A man who received awards and accolades for his work as a McDonald’s cook has been fired after 37 years working for the fast-food giant, federal officials said.

Two months after someone else bought the Deptford, New Jersey, McDonald’s franchise, he fired him because he has autism, according to a lawsuit filed by the federal Equal Employment Opportunity Commission (EEOC).

However, firing the cook violated the Americans with Disabilities Act, the federal agency said in a Dec. 16 news release.

Now McDonald’s franchisee JDKD Enterprises, L.P., has agreed to pay $100,000 to settle the disability discrimination lawsuit, the EEOC announced.

“The ADA protects individuals with autism spectrum disorder, and the EEOC is fully committed to vigorously enforcing the ADA requirement that employers reasonably accommodate their workers with disabilities in the absence of undue hardship,” it said in a statement. Debra Lawrence, regional attorney for the EEOC’s Philadelphia District Office.

McClatchy News contacted an attorney representing the franchisee and McDonald’s on December 19 for comment, but did not immediately hear back.

The man’s long career at McDonald’s

In 1981, the man began working at McDonald’s as a cook before joining the Deptford restaurant in 2008, according to a lawsuit filed in federal court.

His autism spectrum disorder is “obvious from the way he communicates” and “obvious” while he was working, the lawsuit reads. He describes how he can make it difficult for her to control the volume of his voice and “engage in what is known as self-stimulatory behavior, including rocking back and forth.”

The complaint says you may raise your voice if you become “agitated.”

Autism is considered a spectrum disorder because symptoms vary greatly from person to person, according to the National Institute of Mental Health (NIMH).

Before JDKD Enterprises took ownership of the McDonald’s in Deptford in March 2018, the man was recognized for his “excellent” work as a cook for more than three decades, the EEOC complaint states.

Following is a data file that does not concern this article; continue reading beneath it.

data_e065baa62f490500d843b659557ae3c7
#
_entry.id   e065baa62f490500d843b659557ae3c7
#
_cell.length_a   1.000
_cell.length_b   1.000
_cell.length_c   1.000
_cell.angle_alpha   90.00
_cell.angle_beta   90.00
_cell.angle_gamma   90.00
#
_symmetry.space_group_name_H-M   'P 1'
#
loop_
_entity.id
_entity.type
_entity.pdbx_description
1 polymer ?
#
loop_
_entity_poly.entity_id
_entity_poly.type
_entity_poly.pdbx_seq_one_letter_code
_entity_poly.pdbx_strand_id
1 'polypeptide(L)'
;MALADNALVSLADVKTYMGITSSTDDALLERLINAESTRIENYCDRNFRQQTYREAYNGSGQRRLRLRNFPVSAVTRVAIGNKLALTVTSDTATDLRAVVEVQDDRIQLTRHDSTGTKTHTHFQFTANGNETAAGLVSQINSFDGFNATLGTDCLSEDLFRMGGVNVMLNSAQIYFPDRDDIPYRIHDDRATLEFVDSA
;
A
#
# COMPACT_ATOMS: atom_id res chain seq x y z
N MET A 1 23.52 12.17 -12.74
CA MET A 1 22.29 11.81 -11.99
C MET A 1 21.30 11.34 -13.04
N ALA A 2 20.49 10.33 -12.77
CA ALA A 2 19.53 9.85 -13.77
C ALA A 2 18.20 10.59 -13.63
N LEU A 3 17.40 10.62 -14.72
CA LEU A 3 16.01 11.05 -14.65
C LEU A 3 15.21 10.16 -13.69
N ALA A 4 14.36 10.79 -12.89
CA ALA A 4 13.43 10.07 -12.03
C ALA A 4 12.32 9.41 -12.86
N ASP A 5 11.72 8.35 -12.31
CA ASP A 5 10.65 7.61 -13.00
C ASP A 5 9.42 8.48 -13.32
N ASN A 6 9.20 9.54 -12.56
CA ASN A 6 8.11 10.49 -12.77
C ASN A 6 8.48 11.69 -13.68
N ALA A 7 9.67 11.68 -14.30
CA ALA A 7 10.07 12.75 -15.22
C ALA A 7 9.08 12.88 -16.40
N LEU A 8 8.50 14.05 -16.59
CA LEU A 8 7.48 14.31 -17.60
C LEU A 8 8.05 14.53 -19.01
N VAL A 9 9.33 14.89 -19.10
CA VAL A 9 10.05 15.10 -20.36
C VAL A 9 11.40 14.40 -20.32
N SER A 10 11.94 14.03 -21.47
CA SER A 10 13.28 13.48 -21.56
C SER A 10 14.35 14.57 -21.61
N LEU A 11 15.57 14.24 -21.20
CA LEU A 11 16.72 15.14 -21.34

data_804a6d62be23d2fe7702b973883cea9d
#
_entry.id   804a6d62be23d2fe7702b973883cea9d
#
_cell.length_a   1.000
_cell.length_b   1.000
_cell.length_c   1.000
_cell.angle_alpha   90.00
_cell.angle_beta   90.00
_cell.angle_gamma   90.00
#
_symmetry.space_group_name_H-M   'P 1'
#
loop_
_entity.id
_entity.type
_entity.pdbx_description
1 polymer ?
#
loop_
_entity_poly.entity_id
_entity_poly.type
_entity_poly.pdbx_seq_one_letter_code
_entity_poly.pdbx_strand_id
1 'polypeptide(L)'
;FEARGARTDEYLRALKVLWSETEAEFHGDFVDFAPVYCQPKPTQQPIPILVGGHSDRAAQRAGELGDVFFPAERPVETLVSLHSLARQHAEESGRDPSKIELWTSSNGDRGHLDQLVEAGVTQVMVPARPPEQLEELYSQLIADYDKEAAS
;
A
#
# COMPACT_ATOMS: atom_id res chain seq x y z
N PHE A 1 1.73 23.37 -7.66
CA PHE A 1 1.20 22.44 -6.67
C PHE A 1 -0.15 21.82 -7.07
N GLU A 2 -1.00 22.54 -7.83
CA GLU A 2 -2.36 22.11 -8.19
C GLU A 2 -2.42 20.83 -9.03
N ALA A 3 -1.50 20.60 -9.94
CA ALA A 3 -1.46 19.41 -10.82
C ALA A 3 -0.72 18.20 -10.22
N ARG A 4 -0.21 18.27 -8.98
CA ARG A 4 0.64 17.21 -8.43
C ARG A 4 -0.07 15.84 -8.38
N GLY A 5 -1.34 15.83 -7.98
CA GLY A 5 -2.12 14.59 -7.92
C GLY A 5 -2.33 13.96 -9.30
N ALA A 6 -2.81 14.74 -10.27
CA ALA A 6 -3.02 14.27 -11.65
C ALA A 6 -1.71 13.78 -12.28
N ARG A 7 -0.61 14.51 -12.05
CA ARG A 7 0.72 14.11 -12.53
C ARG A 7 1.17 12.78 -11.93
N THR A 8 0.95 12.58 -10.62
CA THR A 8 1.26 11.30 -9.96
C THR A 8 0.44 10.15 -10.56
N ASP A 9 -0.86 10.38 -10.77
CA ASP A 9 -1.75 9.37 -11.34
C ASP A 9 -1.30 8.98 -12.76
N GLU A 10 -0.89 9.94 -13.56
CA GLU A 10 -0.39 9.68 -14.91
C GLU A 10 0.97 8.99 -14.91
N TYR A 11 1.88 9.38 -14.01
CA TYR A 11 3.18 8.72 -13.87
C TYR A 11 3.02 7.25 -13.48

On May 14, 2018, the cook’s “autism spectrum disorder caused him to become agitated and raise his voice,” according to the complaint.

The McDonald’s franchise holder responded by firing him that same day, according to the EEOC. Meanwhile, the worker continued to be qualified to perform his job, authorities appealed.

The franchisee could have tried to offer him an adaptation, but he didn’t, according to the lawsuit.

His firing caused him “emotional distress, pain, suffering, inconvenience, mental anguish, shame, frustration, humiliation, and loss of enjoyment of life,” the lawsuit states.

The court agreement

In addition to paying $100,000 to settle the lawsuit, JDKD Enterprises agreed to take further steps to prevent future disability discrimination, according to the statement.

The McDonald’s franchisee will train management to respond to requests for accommodations and will report regularly to the EEOC, the statement said.

“Ensuring that all employees, especially managers, receive adequate training on their obligations under the ADA, including their duty to engage in good faith and diligent communications with their disabled employees regarding accommodation needs, is a wise business practice. and what needs to be done,” Jamie Williamson, EEOC Philadelphia district director, said in a statement.

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